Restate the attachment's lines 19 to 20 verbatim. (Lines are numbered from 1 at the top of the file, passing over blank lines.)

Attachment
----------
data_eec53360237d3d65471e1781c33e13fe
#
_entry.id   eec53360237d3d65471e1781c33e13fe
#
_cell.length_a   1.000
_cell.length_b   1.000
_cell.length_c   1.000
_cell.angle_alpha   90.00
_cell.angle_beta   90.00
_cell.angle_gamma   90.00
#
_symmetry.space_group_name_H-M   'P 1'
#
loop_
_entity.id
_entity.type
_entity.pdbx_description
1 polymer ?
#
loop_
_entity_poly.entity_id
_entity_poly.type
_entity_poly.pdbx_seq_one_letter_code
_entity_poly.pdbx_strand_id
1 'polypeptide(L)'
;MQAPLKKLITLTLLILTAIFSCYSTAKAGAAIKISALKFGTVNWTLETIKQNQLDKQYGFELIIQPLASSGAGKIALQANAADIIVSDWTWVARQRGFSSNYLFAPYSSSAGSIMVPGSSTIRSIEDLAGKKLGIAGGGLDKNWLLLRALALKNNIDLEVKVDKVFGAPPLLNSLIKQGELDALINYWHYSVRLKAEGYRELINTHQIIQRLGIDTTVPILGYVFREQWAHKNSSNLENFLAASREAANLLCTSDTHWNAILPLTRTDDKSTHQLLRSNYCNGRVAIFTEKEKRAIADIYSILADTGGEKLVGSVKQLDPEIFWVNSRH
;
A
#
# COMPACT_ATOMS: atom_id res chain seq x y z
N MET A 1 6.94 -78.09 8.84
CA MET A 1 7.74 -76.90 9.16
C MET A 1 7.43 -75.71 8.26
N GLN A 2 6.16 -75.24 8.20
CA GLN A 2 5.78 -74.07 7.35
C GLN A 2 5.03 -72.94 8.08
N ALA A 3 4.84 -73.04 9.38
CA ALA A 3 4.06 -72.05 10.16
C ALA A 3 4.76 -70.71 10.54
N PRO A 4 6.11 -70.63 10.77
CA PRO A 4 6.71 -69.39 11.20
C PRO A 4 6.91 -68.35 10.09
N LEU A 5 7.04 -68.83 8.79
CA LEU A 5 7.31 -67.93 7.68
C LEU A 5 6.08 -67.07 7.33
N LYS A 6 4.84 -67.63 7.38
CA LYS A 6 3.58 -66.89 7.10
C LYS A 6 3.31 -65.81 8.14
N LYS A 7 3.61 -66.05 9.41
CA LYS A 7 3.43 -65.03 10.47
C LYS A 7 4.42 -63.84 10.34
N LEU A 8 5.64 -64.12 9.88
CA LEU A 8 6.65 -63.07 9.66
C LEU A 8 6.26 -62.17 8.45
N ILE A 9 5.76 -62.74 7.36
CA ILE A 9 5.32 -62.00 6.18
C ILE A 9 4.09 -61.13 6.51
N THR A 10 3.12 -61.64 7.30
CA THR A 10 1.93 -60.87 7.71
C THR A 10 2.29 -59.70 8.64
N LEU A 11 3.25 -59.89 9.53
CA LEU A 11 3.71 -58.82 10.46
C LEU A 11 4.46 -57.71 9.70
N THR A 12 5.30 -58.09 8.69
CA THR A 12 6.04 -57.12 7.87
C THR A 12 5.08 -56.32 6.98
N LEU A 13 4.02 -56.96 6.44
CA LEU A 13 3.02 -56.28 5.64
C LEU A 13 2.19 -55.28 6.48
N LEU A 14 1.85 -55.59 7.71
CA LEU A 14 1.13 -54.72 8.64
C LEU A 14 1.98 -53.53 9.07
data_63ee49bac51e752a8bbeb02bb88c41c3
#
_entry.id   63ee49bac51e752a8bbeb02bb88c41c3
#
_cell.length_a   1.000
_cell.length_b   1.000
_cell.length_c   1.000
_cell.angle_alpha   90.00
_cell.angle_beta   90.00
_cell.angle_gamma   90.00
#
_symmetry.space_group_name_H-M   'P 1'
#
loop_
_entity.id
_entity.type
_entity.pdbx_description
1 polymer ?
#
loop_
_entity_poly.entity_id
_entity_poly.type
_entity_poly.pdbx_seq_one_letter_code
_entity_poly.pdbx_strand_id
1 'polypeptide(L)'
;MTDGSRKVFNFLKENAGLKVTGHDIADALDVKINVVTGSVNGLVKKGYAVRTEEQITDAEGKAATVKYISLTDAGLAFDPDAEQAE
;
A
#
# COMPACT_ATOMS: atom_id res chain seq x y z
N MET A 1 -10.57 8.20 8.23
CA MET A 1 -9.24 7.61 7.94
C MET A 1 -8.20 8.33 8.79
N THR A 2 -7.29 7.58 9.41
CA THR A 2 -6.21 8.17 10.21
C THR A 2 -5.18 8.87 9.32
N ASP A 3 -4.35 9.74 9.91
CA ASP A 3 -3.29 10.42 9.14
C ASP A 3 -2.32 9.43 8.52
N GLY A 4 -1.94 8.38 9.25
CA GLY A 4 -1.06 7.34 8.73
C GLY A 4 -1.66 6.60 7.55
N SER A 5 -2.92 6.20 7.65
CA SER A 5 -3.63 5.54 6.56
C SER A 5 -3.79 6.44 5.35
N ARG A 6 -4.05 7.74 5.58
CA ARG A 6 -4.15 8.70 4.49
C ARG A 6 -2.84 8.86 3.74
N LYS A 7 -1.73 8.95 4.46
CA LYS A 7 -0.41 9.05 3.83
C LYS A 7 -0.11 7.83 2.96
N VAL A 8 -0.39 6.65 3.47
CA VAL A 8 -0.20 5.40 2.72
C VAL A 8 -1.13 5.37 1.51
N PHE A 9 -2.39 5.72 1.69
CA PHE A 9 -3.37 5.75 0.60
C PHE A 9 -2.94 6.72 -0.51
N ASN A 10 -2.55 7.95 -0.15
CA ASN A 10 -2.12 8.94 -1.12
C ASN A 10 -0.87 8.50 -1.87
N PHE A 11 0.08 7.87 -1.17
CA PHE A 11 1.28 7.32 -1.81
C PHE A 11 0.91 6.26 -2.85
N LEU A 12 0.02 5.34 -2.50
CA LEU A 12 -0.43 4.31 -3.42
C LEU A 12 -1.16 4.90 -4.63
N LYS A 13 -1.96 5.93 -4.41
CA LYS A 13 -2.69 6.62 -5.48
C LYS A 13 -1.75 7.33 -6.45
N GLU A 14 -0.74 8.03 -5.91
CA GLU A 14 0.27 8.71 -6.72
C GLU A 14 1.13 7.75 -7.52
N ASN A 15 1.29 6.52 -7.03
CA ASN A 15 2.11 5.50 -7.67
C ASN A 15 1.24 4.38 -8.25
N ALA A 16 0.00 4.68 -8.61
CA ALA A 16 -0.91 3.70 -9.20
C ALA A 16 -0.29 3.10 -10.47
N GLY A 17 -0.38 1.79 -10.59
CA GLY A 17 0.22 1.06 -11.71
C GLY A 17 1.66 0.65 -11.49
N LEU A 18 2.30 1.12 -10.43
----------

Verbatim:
#
loop_